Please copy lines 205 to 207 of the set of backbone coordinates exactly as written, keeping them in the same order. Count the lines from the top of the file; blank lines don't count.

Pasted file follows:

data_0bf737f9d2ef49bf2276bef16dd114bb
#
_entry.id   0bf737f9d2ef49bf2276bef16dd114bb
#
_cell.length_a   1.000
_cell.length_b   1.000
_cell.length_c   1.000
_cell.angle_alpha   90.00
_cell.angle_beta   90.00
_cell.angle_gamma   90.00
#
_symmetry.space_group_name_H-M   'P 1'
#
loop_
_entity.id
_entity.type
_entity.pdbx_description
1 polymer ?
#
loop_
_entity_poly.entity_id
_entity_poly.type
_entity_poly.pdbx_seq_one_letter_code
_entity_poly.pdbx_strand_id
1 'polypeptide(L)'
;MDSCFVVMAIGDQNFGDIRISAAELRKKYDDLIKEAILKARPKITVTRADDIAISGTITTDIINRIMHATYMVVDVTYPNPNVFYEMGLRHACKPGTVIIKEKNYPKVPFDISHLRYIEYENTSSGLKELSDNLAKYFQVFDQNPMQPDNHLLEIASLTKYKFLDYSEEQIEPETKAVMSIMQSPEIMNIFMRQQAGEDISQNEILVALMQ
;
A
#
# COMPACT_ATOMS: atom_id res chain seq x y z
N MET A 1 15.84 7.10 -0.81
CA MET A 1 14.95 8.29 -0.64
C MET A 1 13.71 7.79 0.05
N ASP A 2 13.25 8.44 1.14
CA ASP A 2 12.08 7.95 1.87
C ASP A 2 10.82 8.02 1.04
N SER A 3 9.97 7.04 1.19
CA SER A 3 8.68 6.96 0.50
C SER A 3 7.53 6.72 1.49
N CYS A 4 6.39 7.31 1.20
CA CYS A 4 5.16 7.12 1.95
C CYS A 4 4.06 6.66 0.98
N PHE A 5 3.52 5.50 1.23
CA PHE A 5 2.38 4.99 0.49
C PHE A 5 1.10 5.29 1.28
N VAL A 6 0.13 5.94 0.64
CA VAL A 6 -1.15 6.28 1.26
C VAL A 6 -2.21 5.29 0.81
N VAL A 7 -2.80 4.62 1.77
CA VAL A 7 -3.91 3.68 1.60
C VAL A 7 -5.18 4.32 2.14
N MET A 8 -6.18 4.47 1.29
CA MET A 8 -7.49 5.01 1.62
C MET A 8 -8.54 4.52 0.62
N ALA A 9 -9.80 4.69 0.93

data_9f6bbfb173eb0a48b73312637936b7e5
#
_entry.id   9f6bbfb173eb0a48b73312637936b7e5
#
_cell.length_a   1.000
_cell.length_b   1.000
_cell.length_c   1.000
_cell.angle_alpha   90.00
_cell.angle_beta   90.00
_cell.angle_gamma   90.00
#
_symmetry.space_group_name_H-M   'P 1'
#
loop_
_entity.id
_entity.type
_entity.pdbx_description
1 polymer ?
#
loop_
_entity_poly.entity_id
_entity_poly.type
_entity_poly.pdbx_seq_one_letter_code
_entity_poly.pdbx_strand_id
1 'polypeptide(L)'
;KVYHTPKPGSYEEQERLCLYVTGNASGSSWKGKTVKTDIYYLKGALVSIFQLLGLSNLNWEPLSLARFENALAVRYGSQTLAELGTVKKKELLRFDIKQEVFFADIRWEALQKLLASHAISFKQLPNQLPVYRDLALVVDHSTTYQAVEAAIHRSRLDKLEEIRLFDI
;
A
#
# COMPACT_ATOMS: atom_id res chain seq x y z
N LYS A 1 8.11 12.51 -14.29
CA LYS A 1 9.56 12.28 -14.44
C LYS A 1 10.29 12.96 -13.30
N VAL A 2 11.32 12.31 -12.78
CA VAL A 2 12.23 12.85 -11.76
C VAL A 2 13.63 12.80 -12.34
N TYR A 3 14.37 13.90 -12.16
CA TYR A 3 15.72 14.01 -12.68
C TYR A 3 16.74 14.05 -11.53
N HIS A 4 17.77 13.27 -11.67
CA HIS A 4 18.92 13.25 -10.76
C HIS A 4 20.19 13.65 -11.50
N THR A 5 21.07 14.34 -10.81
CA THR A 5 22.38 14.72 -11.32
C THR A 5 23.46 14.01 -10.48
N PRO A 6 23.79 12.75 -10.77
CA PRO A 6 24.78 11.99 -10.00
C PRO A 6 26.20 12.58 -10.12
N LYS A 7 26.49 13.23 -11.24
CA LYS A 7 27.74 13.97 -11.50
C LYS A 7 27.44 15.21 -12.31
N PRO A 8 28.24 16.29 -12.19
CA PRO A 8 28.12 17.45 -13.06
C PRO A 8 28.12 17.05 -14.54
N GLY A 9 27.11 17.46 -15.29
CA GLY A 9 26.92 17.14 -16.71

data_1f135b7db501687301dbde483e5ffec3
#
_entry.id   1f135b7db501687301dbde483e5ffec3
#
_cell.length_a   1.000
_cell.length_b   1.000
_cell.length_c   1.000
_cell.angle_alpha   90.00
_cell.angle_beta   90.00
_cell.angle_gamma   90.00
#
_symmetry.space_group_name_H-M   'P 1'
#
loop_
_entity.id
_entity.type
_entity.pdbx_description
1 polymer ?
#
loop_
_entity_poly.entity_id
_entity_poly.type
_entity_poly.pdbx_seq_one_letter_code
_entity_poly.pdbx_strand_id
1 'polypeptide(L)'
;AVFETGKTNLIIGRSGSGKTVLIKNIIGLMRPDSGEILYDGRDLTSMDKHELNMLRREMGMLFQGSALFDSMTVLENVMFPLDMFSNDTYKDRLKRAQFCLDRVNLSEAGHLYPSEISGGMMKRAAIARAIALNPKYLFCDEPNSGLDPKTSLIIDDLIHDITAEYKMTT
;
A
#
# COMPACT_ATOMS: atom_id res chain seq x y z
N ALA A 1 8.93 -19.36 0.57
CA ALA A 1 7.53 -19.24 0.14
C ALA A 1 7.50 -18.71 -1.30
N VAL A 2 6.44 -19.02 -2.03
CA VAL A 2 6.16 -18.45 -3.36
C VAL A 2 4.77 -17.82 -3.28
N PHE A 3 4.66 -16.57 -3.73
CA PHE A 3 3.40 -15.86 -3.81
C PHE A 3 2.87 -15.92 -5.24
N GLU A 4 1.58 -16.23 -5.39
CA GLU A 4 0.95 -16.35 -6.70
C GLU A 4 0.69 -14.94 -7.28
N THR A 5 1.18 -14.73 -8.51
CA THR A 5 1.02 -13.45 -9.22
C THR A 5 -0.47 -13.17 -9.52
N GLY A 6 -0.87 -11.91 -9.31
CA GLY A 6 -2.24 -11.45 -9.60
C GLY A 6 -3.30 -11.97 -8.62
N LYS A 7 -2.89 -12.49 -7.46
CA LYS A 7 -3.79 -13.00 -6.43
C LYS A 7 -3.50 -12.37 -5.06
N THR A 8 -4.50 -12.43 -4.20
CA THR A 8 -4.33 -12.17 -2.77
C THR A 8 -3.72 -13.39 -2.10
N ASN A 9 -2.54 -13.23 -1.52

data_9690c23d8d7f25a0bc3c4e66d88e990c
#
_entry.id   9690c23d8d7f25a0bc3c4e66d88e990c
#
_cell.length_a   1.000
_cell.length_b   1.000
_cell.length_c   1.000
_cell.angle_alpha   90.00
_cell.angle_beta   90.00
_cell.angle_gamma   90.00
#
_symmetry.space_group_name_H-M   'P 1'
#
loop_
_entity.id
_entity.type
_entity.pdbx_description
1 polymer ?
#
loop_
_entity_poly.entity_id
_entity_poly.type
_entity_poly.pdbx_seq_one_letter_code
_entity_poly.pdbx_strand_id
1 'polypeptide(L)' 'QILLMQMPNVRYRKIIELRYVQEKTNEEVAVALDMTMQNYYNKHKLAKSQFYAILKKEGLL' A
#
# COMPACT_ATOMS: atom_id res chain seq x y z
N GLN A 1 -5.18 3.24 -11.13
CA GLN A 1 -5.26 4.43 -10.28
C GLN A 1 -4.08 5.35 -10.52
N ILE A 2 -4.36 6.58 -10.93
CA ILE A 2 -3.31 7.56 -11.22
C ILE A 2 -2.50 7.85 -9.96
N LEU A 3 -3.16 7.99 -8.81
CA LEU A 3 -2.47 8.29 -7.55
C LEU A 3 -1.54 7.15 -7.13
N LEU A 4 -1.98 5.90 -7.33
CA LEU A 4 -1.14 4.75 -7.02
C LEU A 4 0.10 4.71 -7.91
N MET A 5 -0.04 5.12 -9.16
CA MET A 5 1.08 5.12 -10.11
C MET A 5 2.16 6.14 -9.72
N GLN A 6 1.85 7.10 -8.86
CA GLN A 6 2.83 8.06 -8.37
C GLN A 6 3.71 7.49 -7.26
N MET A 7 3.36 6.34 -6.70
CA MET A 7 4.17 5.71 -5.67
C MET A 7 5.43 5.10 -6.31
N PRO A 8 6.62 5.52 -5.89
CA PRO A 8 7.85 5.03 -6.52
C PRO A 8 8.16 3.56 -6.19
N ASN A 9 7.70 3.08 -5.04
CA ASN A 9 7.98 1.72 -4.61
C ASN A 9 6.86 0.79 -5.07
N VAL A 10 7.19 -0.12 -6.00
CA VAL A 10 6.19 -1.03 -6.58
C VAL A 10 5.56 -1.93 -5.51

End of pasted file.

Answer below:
C LEU A 4 0.10 4.71 -7.91
N MET A 5 -0.04 5.12 -9.16
CA MET A 5 1.08 5.12 -10.11